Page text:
Tampa, Fla. — Connecticut delegates to the Republican National Convention had a big question this week: Where’s Tom Foley?
The party’s 2010 gubernatorial nominee was a no-show until Day 3, though several potential competitors were here early, networking with GOP activists who could be helpful in a 2014 run against Gov. Dannel P. Malloy, the Democrat who barely defeated Foley.
Foley, 60, of Greenwich , is a delegate to the convention from the 4th District and a GOP heavy hitter, raising money for George W. Bush, who rewarded him with an ambassadorship to Ireland. One of the rainmakers for Foley’s gubernatorial run was Mitt Romney, who headlined a Greenwich fundraiser two years ago.
As the loser of the closest Connecticut gubernatorial election in more than a half-century, Foley has tried to stay in the mix for 2014, organizing a conservative think tank and being visible at high-profile political events, such as Romney’s campaign stop in Hartford in April.
Foley is considering another run against Malloy, who is seen as vulnerable from a tax increase and the sputtering economy. But he can expect a fight for the nomination, possibly from some of his fellow delegates.
They include state House Minority Leader Lawrence F. Cafero Jr. of Norwalk and Danbury Mayor Mark Boughton, who was Foley’s running mate in 2010. Fresh off a lopsided loss in the GOP primary for Senate, former Congressman Christopher Shays says he might run, too.
Norwalk Mayor Richard A. Moccia, one of the 4th District alternates eligible to stand in for Foley, said he was sure Foley would soon arrive to assume his delegate duties.
“He just had some business dealings he had to take care of,” Moccia said.
Foley arrived Wednesday, appearing on the floor with the Connecticut delegation for the evening speeches, including the acceptance speech by the vice presidential nominee, Paul Ryan.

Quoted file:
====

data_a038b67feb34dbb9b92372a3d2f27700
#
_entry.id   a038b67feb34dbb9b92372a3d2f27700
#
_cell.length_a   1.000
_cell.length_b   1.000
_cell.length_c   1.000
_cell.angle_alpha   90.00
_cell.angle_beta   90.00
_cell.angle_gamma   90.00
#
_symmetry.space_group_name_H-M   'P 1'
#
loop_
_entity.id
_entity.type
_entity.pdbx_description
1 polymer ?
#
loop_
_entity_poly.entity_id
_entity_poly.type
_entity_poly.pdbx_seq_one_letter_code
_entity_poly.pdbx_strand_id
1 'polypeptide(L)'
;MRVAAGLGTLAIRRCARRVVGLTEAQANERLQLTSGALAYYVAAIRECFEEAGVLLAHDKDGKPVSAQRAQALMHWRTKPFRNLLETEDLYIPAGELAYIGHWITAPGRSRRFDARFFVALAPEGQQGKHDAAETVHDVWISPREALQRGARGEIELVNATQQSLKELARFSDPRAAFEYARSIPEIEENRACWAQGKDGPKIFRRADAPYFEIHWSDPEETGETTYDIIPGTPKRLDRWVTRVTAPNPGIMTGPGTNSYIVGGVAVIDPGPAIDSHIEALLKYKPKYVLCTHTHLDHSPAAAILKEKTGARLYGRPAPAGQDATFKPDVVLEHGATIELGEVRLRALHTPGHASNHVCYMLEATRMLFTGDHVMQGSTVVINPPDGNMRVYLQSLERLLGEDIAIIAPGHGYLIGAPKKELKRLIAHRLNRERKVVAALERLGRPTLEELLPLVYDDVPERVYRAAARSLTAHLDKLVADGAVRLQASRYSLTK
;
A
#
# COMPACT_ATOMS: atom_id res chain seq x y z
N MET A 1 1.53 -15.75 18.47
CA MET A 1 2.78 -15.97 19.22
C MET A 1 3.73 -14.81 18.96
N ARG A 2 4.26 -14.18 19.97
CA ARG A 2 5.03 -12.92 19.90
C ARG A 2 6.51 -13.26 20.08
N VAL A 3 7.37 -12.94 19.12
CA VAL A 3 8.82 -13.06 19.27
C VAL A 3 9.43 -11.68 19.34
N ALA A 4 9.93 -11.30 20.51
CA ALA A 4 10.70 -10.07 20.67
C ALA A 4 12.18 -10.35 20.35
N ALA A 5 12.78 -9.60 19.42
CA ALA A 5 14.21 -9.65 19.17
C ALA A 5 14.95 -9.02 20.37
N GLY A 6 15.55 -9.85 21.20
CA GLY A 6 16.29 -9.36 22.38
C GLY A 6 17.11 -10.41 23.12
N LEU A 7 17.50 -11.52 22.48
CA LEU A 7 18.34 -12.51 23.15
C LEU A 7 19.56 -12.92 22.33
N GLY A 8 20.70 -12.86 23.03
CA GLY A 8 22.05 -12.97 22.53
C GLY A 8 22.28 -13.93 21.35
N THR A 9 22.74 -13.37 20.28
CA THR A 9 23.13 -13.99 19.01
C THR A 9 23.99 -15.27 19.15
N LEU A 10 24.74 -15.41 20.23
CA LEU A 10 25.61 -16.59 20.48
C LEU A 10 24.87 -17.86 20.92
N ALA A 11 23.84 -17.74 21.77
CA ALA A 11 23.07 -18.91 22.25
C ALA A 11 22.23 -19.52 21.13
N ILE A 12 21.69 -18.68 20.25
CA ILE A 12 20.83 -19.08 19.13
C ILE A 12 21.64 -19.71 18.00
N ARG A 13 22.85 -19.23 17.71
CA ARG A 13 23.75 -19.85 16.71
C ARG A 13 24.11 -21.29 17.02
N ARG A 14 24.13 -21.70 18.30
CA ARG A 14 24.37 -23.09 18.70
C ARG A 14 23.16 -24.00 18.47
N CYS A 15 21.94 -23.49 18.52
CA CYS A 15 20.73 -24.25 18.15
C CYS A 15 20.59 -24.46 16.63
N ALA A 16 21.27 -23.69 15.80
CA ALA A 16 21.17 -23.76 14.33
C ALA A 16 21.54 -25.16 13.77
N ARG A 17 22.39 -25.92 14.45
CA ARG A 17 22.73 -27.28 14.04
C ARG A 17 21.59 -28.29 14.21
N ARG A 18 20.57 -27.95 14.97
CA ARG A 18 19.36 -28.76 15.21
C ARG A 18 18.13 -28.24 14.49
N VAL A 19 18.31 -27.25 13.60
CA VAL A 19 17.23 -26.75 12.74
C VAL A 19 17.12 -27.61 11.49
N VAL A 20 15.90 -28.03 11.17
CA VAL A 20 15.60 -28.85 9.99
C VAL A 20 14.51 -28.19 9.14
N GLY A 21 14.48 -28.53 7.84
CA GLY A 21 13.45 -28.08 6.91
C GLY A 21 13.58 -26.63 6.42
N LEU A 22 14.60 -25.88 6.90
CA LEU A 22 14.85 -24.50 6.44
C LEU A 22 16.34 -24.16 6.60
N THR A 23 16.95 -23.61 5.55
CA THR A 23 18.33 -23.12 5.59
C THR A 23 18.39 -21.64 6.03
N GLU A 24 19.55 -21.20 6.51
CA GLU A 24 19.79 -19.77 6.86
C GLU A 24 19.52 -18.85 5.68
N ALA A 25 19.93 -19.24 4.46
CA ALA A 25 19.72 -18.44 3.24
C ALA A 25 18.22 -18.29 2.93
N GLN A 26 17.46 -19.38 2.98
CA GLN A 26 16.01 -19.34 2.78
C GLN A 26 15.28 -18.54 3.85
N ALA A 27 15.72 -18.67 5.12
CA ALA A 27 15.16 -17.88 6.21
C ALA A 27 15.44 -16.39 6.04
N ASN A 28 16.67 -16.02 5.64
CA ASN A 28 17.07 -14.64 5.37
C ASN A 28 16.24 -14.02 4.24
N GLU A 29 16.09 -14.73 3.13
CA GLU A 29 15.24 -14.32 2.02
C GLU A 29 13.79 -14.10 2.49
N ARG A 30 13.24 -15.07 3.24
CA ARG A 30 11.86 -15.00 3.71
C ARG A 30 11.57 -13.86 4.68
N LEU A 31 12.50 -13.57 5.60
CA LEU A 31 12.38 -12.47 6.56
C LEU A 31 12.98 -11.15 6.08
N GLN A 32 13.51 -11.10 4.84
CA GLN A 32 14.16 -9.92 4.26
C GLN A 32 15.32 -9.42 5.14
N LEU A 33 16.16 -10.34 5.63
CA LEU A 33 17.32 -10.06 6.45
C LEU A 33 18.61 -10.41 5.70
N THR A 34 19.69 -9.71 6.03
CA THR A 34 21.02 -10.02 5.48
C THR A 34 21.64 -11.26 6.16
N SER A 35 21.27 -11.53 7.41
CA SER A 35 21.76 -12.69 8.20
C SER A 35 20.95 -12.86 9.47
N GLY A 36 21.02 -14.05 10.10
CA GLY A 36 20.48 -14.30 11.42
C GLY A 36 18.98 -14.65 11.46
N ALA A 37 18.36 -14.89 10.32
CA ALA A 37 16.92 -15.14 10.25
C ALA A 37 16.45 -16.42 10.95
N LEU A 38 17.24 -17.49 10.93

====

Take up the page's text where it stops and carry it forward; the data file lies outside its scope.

Another possible GOP gubernatorial candidate, state Sen. John McKinney of Fairfield, was chosen by Connecticut Republican Party leaders as an at-large delegate. But McKinney decided to skip the convention altogether.
“He told us about two weeks ago he couldn’t come,” said Jerry Labriola, the state party chairman. “He has a scheduling conflict.”
Meanwhile, Cafero said he used his time at his first national convention to get to know other members of the Connecticut Republican establishment.
“You’re sitting with them for hours, you’re dining with them, taking walks. It’s a good way to bond,” Cafero said.
Gary Rose, head of the political science department at Sacred Heart University, said attending a national party convention is also a good way to meet donors to finance a campaign.
“These are what these conventions are for, a lot of schmoozing and meeting fundraisers,” Rose said. “Modern conventions are not decision-making events. They are places to line up donors.”
Cafero said he’s “considering” running for governor but is focusing first on his re-election to the assembly.
Boughton also said he’s concentrating on winning a seventh term as Danbury’s mayor, but he said people have urged him to challenge Malloy.
Boughton said Foley’s abilities to raise large amounts of campaign cash would not dissuade him from running.
“It’s not about the size of your wallet, it’s about the size of your ideas,” Boughton said.
Shays, who lost a Republican primary for a U.S. Senate seat to Linda McMahon, has also not ruled out a run for governor.
But Rose said Foley is the favored candidate to beat Malloy right now.
“Foley really did give Malloy a run for the money,” Rose said. “And with Malloy’s approval ratings below 50 percent and Foley’s resources, I’m sure he has the inside track.”